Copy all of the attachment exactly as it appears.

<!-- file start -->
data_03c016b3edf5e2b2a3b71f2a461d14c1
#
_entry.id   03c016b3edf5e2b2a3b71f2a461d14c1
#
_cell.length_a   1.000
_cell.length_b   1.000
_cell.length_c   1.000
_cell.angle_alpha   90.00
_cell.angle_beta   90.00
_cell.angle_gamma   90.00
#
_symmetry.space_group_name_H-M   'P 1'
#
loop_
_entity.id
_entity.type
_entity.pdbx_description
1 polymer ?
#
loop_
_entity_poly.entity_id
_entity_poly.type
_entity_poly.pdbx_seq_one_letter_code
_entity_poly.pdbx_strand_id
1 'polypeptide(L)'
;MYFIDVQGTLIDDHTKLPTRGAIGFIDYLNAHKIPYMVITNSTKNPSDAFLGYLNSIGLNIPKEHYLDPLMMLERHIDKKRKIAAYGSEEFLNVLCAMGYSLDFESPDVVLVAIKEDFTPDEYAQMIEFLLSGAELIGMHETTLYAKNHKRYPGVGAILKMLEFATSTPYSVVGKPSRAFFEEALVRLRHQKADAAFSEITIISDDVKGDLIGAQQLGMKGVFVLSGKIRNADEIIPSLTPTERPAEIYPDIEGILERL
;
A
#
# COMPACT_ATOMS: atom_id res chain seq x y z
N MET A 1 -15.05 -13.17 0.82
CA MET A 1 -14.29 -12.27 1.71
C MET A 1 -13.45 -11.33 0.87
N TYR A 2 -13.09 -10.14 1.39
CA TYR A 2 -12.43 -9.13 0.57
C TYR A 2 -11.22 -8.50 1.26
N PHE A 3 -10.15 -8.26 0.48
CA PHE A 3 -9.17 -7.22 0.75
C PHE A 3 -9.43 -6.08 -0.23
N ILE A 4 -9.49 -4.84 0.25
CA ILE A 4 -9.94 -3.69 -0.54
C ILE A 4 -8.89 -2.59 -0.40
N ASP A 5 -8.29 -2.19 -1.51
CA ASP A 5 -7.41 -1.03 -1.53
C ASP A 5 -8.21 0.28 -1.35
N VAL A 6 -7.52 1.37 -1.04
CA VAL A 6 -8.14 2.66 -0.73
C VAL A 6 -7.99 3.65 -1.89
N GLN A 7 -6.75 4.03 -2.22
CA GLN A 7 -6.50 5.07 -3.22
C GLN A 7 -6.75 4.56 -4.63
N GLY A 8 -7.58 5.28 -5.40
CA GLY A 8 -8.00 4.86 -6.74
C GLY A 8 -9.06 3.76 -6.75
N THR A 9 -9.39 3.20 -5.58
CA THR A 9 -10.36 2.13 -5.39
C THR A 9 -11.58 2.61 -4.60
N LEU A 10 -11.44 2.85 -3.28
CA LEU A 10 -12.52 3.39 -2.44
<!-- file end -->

data_03c016b3edf5e2b2a3b71f2a461d14c1
#
_entry.id   03c016b3edf5e2b2a3b71f2a461d14c1
#
_cell.length_a   1.000
_cell.length_b   1.000
_cell.length_c   1.000
_cell.angle_alpha   90.00
_cell.angle_beta   90.00
_cell.angle_gamma   90.00
#
_symmetry.space_group_name_H-M   'P 1'
#
loop_
_entity.id
_entity.type
_entity.pdbx_description
1 polymer ?
#
loop_
_entity_poly.entity_id
_entity_poly.type
_entity_poly.pdbx_seq_one_letter_code
_entity_poly.pdbx_strand_id
1 'polypeptide(L)'
;MYFIDVQGTLIDDHTKLPTRGAIGFIDYLNAHKIPYMVITNSTKNPSDAFLGYLNSIGLNIPKEHYLDPLMMLERHIDKKRKIAAYGSEEFLNVLCAMGYSLDFESPDVVLVAIKEDFTPDEYAQMIEFLLSGAELIGMHETTLYAKNHKRYPGVGAILKMLEFATSTPYSVVGKPSRAFFEEALVRLRHQKADAAFSEITIISDDVKGDLIGAQQLGMKGVFVLSGKIRNADEIIPSLTPTERPAEIYPDIEGILERL
;
A
#
# COMPACT_ATOMS: atom_id res chain seq x y z
N MET A 1 -15.05 -13.17 0.82
CA MET A 1 -14.29 -12.27 1.71
C MET A 1 -13.45 -11.33 0.87
N TYR A 2 -13.09 -10.14 1.39
CA TYR A 2 -12.43 -9.13 0.57
C TYR A 2 -11.22 -8.50 1.26
N PHE A 3 -10.15 -8.26 0.48
CA PHE A 3 -9.17 -7.22 0.75
C PHE A 3 -9.43 -6.08 -0.23
N ILE A 4 -9.49 -4.84 0.25
CA ILE A 4 -9.94 -3.69 -0.54
C ILE A 4 -8.89 -2.59 -0.40
N ASP A 5 -8.29 -2.19 -1.51
CA ASP A 5 -7.41 -1.03 -1.53
C ASP A 5 -8.21 0.28 -1.35
N VAL A 6 -7.52 1.37 -1.04
CA VAL A 6 -8.14 2.66 -0.73
C VAL A 6 -7.99 3.65 -1.89
N GLN A 7 -6.75 4.03 -2.22
CA GLN A 7 -6.50 5.07 -3.22
C GLN A 7 -6.75 4.56 -4.63
N GLY A 8 -7.58 5.28 -5.40
CA GLY A 8 -8.00 4.86 -6.74
C GLY A 8 -9.06 3.76 -6.75
N THR A 9 -9.39 3.20 -5.58
CA THR A 9 -10.36 2.13 -5.39
C THR A 9 -11.58 2.61 -4.60
N LEU A 10 -11.44 2.85 -3.28
CA LEU A 10 -12.52 3.39 -2.44